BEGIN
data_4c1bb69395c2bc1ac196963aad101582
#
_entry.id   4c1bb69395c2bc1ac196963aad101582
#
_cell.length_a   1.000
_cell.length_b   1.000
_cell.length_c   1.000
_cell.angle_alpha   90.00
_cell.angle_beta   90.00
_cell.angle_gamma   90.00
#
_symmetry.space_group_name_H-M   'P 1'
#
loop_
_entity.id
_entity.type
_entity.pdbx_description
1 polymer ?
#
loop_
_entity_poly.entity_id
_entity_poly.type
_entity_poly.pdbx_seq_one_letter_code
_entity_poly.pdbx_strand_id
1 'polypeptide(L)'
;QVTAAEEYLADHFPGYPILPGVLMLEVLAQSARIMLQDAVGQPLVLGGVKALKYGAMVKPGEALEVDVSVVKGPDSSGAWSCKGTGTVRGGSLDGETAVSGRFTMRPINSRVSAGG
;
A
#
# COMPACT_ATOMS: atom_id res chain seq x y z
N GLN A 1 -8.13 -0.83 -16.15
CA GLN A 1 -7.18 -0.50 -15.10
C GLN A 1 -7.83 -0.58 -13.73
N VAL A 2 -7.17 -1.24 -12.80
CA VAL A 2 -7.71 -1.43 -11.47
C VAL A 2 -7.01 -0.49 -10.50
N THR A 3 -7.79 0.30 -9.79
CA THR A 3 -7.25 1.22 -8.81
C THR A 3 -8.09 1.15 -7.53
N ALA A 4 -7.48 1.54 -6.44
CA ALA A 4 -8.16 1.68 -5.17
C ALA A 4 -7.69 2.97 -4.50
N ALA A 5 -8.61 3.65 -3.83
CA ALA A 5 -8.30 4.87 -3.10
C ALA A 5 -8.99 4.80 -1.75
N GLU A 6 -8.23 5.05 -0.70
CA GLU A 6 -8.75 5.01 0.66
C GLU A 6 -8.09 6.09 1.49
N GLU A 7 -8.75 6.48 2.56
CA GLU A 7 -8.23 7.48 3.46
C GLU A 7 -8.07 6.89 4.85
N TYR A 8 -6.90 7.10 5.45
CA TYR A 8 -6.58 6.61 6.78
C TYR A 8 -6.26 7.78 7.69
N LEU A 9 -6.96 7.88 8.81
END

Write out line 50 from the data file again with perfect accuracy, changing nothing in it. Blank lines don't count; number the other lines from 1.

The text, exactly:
CA GLU A 7 -8.23 7.48 3.46